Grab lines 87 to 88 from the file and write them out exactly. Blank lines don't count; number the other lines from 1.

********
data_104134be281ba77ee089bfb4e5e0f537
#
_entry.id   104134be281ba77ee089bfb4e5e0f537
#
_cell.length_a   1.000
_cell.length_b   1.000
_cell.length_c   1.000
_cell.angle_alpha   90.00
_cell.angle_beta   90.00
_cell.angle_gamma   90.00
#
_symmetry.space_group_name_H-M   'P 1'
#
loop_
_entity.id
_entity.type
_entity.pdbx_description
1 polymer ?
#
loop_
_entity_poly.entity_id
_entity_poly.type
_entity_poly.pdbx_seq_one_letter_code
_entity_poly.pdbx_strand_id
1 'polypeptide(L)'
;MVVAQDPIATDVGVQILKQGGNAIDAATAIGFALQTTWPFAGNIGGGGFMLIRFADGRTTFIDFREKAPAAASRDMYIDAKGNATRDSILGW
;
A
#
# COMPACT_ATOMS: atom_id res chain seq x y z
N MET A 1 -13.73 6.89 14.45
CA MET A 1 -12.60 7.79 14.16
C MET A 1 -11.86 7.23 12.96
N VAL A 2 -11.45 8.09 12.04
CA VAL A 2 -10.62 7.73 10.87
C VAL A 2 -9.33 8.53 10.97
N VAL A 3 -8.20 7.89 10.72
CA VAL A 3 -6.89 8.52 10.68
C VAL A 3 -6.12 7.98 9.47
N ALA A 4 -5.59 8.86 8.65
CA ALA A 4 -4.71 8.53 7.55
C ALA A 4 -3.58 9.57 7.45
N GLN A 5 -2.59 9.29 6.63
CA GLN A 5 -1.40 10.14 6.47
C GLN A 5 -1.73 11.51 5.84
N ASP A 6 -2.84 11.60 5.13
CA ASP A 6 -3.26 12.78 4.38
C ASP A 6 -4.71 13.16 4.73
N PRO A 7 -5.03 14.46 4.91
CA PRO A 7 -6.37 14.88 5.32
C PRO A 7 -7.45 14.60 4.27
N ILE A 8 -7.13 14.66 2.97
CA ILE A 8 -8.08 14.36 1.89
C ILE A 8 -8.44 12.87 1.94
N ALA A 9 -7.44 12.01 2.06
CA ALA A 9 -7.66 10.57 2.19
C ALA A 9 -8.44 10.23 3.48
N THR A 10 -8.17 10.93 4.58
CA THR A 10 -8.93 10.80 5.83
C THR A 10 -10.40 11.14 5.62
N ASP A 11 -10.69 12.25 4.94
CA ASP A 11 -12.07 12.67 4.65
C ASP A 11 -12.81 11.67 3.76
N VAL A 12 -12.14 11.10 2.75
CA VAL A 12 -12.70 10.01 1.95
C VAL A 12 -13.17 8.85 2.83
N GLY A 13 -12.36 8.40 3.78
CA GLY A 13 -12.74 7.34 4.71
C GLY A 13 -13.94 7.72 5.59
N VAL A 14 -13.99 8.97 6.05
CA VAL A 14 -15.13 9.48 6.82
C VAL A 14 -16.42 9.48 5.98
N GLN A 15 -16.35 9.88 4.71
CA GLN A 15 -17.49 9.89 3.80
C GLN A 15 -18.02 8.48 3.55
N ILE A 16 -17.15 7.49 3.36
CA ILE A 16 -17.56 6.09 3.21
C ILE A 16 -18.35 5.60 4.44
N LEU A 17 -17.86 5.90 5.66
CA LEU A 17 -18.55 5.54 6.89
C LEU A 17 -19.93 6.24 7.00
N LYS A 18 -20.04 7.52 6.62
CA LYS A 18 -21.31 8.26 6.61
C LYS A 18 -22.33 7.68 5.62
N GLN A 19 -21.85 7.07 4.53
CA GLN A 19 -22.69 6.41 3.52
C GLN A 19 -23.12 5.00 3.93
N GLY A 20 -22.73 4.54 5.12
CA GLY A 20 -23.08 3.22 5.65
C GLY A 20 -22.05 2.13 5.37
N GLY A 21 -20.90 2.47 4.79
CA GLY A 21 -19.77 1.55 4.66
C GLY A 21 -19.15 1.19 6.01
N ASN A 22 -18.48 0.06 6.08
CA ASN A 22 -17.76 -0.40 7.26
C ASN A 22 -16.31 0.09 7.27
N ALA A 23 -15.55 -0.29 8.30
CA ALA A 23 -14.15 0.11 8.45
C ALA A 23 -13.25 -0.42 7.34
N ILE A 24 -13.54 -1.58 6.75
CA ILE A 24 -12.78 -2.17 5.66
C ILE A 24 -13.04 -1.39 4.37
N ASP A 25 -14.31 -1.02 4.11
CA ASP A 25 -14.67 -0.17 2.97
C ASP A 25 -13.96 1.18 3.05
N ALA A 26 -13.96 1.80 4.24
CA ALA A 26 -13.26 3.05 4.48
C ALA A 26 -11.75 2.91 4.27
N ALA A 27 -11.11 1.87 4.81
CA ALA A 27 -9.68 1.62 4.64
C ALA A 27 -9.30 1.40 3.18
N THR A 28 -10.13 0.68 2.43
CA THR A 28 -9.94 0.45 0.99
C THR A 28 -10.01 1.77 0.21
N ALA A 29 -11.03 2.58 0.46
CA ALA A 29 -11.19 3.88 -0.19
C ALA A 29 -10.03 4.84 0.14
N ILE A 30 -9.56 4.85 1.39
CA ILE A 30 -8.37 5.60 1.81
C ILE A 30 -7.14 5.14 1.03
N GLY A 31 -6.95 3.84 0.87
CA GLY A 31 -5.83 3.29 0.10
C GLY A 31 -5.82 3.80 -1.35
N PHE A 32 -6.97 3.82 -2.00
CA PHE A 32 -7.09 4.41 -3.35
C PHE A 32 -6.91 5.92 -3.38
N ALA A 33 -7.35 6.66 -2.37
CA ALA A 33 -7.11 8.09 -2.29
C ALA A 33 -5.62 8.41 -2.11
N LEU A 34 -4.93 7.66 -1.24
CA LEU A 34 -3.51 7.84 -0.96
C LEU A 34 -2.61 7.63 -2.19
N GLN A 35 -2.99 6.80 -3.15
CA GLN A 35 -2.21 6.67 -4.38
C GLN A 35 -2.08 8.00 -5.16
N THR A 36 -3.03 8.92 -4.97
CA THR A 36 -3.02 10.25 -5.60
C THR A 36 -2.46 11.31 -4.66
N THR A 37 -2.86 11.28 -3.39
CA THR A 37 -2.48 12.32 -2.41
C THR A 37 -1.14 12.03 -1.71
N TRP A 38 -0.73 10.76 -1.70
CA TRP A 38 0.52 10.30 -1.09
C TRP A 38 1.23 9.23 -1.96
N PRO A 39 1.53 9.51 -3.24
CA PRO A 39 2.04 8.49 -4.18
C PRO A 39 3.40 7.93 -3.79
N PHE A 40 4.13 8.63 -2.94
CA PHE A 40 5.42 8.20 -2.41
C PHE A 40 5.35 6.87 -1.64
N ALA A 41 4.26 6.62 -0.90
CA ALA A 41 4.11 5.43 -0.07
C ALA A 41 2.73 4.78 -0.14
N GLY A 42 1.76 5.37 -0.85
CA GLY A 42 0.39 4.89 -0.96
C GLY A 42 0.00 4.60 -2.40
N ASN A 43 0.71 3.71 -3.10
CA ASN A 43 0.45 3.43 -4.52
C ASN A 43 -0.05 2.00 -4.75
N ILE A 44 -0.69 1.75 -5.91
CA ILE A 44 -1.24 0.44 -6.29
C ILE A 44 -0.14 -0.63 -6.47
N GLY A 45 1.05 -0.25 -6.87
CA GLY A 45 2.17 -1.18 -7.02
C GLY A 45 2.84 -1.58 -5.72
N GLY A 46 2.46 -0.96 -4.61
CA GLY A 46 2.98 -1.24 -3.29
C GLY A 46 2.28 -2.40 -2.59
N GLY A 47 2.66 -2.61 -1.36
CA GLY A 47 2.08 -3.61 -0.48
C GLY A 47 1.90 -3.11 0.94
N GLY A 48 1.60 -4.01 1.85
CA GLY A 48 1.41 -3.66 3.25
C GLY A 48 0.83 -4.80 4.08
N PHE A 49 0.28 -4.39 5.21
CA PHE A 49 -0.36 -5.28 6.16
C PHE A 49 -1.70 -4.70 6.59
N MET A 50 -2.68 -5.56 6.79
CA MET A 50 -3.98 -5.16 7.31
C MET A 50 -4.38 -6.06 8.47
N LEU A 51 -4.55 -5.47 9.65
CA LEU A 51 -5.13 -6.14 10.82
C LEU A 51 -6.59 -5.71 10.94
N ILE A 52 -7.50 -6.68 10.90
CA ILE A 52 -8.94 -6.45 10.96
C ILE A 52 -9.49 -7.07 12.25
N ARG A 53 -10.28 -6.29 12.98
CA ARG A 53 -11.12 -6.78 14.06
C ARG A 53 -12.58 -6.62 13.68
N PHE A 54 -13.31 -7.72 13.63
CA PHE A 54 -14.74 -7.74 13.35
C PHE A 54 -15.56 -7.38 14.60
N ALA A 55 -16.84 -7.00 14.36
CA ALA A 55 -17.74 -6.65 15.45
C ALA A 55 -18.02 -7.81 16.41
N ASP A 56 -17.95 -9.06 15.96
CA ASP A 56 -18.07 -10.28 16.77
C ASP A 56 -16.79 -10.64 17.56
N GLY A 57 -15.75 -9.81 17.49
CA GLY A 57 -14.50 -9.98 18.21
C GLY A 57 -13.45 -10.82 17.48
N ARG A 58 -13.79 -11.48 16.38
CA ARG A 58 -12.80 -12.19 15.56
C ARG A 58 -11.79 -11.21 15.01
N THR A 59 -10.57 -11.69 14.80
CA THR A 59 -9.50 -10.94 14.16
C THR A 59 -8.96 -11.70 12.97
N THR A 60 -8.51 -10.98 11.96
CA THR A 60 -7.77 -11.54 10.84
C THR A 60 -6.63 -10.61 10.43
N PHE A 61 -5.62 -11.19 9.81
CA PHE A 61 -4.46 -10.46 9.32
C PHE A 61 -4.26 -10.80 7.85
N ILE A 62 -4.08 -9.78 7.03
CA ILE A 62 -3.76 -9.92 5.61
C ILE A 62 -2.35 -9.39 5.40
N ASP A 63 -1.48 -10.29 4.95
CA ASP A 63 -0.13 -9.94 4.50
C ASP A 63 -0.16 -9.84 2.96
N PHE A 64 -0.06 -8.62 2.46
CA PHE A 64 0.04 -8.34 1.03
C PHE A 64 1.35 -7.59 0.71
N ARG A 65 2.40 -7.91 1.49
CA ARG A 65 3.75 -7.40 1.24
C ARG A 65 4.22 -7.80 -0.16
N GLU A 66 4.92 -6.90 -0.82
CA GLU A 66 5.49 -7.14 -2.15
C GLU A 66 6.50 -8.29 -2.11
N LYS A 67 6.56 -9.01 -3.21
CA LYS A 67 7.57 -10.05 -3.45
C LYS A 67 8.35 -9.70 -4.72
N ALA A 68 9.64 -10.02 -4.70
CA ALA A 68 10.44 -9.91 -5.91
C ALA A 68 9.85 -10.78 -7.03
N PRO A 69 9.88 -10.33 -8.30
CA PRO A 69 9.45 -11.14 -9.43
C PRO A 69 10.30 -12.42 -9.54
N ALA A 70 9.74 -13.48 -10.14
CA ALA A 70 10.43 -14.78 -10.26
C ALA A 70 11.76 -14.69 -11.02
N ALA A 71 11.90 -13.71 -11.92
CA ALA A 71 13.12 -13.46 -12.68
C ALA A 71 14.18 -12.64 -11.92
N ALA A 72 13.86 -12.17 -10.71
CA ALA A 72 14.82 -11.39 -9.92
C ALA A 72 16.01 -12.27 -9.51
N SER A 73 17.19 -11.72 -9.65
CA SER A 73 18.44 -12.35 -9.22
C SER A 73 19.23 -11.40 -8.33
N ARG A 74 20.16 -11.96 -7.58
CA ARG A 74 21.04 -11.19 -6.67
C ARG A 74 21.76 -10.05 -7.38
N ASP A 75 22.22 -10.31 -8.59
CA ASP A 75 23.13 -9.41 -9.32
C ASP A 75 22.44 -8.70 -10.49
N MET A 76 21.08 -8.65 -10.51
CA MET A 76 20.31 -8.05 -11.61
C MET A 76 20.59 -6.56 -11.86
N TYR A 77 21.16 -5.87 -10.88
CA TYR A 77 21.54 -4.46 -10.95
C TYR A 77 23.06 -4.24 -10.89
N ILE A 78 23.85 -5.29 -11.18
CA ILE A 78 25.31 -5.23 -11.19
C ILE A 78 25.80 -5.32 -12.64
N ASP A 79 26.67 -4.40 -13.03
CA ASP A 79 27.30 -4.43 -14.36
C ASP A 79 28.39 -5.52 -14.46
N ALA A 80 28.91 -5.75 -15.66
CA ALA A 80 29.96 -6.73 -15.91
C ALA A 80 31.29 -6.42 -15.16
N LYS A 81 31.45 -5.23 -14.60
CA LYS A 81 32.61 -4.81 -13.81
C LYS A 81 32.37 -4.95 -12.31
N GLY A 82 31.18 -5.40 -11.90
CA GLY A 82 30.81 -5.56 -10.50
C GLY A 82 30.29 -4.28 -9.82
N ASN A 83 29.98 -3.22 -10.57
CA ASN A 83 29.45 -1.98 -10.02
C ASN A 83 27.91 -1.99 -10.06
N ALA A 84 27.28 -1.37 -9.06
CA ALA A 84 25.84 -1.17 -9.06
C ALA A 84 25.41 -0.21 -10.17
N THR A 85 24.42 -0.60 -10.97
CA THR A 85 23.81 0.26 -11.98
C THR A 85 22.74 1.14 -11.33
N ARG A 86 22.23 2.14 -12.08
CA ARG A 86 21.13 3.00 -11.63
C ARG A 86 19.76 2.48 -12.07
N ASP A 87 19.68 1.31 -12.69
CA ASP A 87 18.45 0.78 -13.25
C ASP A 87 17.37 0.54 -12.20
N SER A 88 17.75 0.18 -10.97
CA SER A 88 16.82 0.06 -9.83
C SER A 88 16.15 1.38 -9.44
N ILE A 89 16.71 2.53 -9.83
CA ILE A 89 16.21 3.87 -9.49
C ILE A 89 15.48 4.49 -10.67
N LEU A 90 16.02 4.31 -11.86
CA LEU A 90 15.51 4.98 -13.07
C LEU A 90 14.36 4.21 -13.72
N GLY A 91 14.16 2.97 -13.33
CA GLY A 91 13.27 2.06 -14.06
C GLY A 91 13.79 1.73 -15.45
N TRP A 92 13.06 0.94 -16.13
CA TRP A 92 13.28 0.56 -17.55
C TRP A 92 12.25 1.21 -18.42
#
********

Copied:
C GLN A 19 -23.12 5.00 3.93
N GLY A 20 -22.73 4.54 5.12